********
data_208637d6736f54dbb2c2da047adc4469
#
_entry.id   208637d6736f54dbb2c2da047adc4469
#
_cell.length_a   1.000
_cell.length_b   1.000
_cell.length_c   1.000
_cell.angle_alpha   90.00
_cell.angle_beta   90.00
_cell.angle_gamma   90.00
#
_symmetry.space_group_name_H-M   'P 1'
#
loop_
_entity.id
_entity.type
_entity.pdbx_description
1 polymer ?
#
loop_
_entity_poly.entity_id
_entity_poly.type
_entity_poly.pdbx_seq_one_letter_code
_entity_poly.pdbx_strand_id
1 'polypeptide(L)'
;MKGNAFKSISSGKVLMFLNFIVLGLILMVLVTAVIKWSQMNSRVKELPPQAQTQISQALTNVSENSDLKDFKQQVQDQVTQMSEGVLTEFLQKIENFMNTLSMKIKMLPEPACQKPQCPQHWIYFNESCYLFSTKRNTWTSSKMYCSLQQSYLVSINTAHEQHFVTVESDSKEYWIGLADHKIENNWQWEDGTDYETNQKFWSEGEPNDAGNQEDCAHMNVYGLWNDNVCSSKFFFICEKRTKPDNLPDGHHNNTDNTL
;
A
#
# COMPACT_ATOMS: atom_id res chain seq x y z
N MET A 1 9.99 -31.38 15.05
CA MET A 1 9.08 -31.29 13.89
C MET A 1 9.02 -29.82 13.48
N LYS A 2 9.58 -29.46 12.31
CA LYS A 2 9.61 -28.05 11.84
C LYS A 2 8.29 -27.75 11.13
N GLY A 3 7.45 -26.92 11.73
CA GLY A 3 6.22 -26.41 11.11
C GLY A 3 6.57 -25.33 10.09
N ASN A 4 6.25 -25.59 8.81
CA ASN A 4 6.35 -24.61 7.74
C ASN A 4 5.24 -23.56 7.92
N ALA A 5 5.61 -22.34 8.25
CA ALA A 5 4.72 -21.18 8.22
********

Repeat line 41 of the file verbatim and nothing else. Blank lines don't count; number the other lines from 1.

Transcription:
CA ASN A 4 6.35 -24.61 7.74